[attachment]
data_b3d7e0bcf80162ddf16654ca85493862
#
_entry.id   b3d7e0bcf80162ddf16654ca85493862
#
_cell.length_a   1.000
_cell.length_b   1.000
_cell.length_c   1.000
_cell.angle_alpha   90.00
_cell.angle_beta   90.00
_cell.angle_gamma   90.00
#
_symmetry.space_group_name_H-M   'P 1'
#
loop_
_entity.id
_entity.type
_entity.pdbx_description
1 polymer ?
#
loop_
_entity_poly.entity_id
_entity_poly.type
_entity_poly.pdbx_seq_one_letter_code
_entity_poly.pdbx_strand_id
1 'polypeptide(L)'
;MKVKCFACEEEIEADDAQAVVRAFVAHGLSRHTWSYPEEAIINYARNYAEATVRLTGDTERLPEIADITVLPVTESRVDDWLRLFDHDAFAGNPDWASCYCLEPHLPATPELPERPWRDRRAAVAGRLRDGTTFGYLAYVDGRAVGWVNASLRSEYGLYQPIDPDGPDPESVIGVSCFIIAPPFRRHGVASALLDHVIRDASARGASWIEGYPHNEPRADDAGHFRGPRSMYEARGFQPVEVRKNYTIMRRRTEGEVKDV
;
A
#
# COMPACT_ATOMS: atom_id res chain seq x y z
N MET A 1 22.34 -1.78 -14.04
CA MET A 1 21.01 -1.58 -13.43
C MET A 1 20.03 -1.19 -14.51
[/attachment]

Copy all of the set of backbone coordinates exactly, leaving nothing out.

data_b3d7e0bcf80162ddf16654ca85493862
#
_entry.id   b3d7e0bcf80162ddf16654ca85493862
#
_cell.length_a   1.000
_cell.length_b   1.000
_cell.length_c   1.000
_cell.angle_alpha   90.00
_cell.angle_beta   90.00
_cell.angle_gamma   90.00
#
_symmetry.space_group_name_H-M   'P 1'
#
loop_
_entity.id
_entity.type
_entity.pdbx_description
1 polymer ?
#
loop_
_entity_poly.entity_id
_entity_poly.type
_entity_poly.pdbx_seq_one_letter_code
_entity_poly.pdbx_strand_id
1 'polypeptide(L)'
;MKVKCFACEEEIEADDAQAVVRAFVAHGLSRHTWSYPEEAIINYARNYAEATVRLTGDTERLPEIADITVLPVTESRVDDWLRLFDHDAFAGNPDWASCYCLEPHLPATPELPERPWRDRRAAVAGRLRDGTTFGYLAYVDGRAVGWVNASLRSEYGLYQPIDPDGPDPESVIGVSCFIIAPPFRRHGVASALLDHVIRDASARGASWIEGYPHNEPRADDAGHFRGPRSMYEARGFQPVEVRKNYTIMRRRTEGEVKDV
;
A
#
# COMPACT_ATOMS: atom_id res chain seq x y z
N MET A 1 22.34 -1.78 -14.04
CA MET A 1 21.01 -1.58 -13.43
C MET A 1 20.03 -1.19 -14.51